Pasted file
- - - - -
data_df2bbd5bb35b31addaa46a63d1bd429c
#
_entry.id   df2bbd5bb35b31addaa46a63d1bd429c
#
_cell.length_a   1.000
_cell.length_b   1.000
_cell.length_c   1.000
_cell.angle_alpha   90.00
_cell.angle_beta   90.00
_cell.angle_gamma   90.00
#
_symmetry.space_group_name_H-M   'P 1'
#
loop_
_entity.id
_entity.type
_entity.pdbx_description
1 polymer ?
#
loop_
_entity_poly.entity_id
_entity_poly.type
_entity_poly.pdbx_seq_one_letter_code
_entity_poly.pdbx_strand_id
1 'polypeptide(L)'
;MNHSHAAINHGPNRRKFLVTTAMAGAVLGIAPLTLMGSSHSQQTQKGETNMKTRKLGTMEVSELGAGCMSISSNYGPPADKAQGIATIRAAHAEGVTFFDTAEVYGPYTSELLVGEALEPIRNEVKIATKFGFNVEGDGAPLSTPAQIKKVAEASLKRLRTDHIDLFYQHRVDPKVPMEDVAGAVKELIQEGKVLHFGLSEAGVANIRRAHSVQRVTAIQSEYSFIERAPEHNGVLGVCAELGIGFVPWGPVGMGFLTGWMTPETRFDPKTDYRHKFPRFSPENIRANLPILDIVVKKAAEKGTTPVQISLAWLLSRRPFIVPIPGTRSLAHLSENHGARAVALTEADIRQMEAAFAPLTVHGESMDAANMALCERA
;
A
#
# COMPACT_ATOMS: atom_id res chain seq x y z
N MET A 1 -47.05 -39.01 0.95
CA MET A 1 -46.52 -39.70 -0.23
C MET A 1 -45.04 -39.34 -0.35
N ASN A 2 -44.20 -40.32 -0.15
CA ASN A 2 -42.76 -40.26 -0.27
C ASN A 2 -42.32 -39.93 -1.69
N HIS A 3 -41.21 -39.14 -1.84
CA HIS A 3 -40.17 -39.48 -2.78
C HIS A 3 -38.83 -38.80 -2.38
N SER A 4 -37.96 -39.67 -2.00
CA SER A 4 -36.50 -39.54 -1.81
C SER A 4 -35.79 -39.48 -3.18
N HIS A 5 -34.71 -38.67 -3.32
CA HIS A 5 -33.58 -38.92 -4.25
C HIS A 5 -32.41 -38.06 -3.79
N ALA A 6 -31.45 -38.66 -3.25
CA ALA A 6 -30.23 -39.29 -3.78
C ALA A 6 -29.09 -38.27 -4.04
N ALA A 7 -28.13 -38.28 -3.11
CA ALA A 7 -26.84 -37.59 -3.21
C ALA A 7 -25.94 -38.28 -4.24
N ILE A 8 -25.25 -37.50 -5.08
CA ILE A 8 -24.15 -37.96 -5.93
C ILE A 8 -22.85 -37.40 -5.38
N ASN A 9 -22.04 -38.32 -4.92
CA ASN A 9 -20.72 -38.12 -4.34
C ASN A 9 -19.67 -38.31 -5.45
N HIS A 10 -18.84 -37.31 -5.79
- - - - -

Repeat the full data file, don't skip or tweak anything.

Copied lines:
data_df2bbd5bb35b31addaa46a63d1bd429c
#
_entry.id   df2bbd5bb35b31addaa46a63d1bd429c
#
_cell.length_a   1.000
_cell.length_b   1.000
_cell.length_c   1.000
_cell.angle_alpha   90.00
_cell.angle_beta   90.00
_cell.angle_gamma   90.00
#
_symmetry.space_group_name_H-M   'P 1'
#
loop_
_entity.id
_entity.type
_entity.pdbx_description
1 polymer ?
#
loop_
_entity_poly.entity_id
_entity_poly.type
_entity_poly.pdbx_seq_one_letter_code
_entity_poly.pdbx_strand_id
1 'polypeptide(L)'
;MNHSHAAINHGPNRRKFLVTTAMAGAVLGIAPLTLMGSSHSQQTQKGETNMKTRKLGTMEVSELGAGCMSISSNYGPPADKAQGIATIRAAHAEGVTFFDTAEVYGPYTSELLVGEALEPIRNEVKIATKFGFNVEGDGAPLSTPAQIKKVAEASLKRLRTDHIDLFYQHRVDPKVPMEDVAGAVKELIQEGKVLHFGLSEAGVANIRRAHSVQRVTAIQSEYSFIERAPEHNGVLGVCAELGIGFVPWGPVGMGFLTGWMTPETRFDPKTDYRHKFPRFSPENIRANLPILDIVVKKAAEKGTTPVQISLAWLLSRRPFIVPIPGTRSLAHLSENHGARAVALTEADIRQMEAAFAPLTVHGESMDAANMALCERA
;
A
#
# COMPACT_ATOMS: atom_id res chain seq x y z
N MET A 1 -47.05 -39.01 0.95
CA MET A 1 -46.52 -39.70 -0.23
C MET A 1 -45.04 -39.34 -0.35
N ASN A 2 -44.20 -40.32 -0.15
CA ASN A 2 -42.76 -40.26 -0.27
C ASN A 2 -42.32 -39.93 -1.69
N HIS A 3 -41.21 -39.14 -1.84
CA HIS A 3 -40.17 -39.48 -2.78
C HIS A 3 -38.83 -38.80 -2.38
N SER A 4 -37.96 -39.67 -2.00
CA SER A 4 -36.50 -39.54 -1.81
C SER A 4 -35.79 -39.48 -3.18
N HIS A 5 -34.71 -38.67 -3.32
CA HIS A 5 -33.58 -38.92 -4.25
C HIS A 5 -32.41 -38.06 -3.79
N ALA A 6 -31.45 -38.66 -3.25
CA ALA A 6 -30.23 -39.29 -3.78
C ALA A 6 -29.09 -38.27 -4.04
N ALA A 7 -28.13 -38.28 -3.11
CA ALA A 7 -26.84 -37.59 -3.21
C ALA A 7 -25.94 -38.28 -4.24
N ILE A 8 -25.25 -37.50 -5.08
CA ILE A 8 -24.15 -37.96 -5.93
C ILE A 8 -22.85 -37.40 -5.38
N ASN A 9 -22.04 -38.32 -4.92
CA ASN A 9 -20.72 -38.12 -4.34
C ASN A 9 -19.67 -38.31 -5.45
N HIS A 10 -18.84 -37.31 -5.79